The political economy of abortion in India: Cost and expenditure patterns

Authors : Duggal, Ravi

Published Year: 2004

Reproductive Health Matters, 12(24), November 2004 (Supplement) pp.130–137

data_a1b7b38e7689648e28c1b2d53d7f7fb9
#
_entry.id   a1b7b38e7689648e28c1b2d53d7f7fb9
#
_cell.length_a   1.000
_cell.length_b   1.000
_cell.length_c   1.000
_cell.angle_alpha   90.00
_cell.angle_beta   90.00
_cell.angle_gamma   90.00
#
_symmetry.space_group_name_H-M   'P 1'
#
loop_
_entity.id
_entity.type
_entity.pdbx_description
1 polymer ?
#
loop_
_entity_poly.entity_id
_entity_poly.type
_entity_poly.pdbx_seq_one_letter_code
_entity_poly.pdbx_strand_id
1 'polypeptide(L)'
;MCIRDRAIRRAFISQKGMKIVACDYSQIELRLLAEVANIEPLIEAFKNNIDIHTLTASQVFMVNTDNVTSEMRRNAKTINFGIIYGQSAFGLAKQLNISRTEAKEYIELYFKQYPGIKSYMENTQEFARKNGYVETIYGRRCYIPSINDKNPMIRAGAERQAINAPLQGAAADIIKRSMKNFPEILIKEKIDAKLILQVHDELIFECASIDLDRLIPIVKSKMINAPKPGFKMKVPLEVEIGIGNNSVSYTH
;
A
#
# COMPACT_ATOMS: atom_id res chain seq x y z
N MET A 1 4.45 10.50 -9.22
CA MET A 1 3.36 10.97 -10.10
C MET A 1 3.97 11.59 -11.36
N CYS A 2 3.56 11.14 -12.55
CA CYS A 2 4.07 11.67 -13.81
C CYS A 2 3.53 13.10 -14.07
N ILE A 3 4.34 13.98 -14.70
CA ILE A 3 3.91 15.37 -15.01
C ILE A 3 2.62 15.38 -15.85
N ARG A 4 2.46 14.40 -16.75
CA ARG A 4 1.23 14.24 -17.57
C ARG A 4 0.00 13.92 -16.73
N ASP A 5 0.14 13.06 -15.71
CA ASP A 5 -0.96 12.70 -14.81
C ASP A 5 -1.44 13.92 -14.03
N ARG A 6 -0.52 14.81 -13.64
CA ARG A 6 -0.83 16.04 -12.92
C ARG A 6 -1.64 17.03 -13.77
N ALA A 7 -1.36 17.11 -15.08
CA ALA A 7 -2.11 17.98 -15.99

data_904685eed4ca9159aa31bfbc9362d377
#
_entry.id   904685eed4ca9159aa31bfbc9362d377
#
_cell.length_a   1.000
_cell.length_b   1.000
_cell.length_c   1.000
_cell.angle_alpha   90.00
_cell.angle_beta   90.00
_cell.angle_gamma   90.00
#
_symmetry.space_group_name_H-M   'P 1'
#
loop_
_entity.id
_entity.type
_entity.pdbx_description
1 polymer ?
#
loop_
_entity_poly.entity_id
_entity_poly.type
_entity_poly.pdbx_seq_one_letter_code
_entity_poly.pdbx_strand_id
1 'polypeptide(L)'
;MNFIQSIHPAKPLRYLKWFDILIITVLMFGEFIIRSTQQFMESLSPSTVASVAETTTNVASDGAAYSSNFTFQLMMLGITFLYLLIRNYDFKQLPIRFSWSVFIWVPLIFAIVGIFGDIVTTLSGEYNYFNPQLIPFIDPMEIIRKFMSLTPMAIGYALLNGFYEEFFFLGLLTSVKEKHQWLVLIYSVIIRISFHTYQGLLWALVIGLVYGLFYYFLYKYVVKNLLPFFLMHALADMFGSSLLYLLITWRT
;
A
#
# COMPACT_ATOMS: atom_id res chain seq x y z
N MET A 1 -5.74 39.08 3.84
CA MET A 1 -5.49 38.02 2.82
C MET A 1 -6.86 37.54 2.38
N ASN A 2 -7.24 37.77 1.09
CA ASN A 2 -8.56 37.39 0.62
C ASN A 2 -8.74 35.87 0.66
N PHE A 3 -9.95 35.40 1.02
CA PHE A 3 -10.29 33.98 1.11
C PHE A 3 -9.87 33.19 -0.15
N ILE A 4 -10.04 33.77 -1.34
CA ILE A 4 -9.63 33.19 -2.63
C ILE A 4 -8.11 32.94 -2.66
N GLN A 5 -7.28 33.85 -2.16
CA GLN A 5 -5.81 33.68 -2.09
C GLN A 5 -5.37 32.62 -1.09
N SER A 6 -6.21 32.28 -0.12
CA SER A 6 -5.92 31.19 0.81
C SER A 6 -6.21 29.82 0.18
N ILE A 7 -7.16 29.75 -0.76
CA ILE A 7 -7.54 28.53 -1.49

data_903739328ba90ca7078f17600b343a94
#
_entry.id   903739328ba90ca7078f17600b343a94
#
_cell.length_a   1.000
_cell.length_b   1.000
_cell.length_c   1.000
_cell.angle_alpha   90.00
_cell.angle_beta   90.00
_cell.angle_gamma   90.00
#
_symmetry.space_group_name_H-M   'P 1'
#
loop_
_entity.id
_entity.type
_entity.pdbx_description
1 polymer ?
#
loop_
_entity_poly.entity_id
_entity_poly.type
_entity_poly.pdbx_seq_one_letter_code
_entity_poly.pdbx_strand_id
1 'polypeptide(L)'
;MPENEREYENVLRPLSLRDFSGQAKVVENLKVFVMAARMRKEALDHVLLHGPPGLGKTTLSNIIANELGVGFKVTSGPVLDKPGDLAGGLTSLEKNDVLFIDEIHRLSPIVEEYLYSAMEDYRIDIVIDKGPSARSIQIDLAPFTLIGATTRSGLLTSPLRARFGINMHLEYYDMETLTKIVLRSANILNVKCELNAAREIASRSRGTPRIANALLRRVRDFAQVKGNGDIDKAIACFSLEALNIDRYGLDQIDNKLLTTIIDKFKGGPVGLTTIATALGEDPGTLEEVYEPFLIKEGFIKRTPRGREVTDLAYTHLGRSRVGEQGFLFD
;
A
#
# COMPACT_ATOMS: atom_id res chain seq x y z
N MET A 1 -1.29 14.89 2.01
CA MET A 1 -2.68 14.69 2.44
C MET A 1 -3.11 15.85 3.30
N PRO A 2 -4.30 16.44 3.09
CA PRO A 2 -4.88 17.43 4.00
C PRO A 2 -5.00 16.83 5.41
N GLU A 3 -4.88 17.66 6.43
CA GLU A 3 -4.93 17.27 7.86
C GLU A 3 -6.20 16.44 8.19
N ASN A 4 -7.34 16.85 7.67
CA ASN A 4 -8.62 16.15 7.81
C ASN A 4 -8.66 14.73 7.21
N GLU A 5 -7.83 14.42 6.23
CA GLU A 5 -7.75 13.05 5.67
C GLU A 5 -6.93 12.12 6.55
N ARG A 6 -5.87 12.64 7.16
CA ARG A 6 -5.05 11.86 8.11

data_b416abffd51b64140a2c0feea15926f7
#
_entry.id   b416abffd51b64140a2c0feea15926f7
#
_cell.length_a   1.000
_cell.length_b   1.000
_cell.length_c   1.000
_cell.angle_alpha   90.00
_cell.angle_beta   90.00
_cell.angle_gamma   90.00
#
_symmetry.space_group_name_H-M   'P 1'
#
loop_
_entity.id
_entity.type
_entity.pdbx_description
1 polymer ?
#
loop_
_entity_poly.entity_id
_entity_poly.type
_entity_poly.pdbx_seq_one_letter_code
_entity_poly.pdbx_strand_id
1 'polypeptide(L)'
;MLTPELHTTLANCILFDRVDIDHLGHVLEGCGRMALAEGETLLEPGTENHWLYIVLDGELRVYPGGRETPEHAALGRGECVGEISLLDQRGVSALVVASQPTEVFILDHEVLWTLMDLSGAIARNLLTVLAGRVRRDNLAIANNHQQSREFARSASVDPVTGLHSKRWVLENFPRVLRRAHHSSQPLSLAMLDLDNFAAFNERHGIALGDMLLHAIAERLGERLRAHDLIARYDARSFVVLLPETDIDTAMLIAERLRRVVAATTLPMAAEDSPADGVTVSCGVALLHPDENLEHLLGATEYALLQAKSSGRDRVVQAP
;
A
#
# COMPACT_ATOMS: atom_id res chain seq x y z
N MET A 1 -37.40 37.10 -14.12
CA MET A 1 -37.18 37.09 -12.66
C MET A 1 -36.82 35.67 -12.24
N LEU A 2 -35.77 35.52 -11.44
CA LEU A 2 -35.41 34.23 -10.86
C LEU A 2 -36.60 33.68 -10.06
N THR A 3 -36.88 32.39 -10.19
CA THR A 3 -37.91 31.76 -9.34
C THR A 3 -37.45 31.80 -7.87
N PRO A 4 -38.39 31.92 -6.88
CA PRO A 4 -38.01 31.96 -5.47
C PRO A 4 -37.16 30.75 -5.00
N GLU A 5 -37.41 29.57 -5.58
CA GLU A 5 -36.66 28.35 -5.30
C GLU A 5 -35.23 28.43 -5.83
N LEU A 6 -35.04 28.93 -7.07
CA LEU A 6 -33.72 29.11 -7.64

Access to abortion services is not difficult in India, even in remote areas. Providers of abortion range from traditional birth attendants to auxiliary nurse midwives and pharmacists, unqualified and qualified private doctors, to gynaecologists. Despite a well-defined law, there is a lack of regulation of abortion services or providers, and the cost to women is determined by supply side economics. The state is not a leading provider of abortions; services remain predominantly in the private sector. Abortions in the public sector are free only if the woman accepts some form of contraception; other fees may also be charged. The cost of abortion varies considerably, depending on the number of weeks of pregnancy, the woman’s marital status, the method used, type of anaesthesia, whether it is a sex-selective abortion, whether diagnostic tests are carried out, whether the provider is registered and whether hospitalisation is required. A review of existing studies indicates that abortions cost a substantial amount – first trimester abortion averages Rs.500–1000 and second trimester abortion Rs.2000–3000. Given the number of unqualified providers and with 15-20% of maternal deaths due to unsafe bortions, the costs of unsafe abortions must also be counted. It is imperative for the state to regulate the abortion economy in India, both to rationalise costs and assure safe abortions for women.

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